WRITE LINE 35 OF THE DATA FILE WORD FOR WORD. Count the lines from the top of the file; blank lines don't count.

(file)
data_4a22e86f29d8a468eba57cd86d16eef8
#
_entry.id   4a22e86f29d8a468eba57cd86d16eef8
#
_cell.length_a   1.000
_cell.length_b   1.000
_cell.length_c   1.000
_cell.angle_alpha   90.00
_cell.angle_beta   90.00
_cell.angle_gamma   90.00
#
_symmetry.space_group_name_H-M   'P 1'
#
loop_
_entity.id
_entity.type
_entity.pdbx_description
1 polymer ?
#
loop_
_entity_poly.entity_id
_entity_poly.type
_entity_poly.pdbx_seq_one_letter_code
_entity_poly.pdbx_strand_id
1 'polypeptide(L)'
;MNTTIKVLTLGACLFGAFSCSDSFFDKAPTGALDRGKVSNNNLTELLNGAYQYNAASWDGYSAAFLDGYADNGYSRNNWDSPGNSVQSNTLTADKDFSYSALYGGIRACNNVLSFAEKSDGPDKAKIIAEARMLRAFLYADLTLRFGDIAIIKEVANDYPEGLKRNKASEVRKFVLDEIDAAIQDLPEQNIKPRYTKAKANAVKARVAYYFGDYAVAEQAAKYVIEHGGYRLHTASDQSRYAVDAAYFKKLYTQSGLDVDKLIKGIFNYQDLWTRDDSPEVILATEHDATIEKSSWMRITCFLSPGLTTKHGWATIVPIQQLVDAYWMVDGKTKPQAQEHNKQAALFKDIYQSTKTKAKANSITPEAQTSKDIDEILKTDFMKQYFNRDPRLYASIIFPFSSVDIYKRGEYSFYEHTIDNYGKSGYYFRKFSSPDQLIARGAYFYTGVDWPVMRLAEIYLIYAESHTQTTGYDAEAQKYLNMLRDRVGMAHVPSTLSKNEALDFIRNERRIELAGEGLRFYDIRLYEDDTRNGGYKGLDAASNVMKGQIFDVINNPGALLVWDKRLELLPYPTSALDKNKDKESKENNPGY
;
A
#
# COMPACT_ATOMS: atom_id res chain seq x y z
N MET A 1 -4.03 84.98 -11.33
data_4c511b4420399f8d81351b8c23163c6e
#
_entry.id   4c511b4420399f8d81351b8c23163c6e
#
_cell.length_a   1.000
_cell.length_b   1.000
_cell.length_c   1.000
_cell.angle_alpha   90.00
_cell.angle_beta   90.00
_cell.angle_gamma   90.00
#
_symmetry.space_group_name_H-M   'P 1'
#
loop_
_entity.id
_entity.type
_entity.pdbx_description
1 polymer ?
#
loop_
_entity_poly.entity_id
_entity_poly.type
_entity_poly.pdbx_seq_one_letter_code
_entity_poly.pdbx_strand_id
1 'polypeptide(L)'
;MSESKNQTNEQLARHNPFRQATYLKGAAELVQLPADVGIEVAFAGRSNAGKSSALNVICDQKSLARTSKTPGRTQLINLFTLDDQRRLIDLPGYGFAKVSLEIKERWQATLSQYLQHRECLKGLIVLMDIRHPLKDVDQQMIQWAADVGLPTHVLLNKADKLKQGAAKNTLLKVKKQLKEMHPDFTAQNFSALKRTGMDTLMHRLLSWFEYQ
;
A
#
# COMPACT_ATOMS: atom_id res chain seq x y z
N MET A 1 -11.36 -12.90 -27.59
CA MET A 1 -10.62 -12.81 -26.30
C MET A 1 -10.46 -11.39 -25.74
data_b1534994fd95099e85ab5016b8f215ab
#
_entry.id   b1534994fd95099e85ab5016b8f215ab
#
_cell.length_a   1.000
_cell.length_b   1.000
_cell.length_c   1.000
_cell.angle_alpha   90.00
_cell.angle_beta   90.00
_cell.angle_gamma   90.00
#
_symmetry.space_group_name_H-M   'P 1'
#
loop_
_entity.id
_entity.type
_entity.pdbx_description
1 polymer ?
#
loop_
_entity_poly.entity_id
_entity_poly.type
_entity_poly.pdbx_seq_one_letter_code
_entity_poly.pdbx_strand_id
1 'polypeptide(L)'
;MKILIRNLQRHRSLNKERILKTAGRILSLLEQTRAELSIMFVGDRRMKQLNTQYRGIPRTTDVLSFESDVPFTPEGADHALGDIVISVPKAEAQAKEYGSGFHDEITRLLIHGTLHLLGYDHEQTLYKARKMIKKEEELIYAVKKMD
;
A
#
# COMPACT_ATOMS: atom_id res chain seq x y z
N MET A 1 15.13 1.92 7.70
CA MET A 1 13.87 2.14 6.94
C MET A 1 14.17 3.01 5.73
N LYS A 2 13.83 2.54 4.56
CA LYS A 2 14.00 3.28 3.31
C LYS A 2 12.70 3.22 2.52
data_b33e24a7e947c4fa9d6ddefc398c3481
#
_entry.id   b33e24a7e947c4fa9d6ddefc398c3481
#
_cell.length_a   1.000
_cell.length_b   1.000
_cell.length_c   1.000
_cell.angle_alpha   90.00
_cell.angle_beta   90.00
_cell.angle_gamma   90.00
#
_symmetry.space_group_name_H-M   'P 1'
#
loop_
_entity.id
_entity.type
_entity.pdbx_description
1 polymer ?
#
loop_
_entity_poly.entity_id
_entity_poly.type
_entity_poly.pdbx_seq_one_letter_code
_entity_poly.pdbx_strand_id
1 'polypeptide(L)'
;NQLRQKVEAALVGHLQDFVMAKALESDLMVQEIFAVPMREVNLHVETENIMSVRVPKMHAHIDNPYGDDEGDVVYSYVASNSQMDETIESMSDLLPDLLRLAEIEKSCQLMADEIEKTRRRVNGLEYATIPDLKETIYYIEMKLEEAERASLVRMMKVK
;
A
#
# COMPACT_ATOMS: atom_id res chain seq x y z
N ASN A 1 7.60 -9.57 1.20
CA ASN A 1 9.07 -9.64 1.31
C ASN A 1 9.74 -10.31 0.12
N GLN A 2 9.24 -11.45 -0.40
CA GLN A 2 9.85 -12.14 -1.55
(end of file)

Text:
#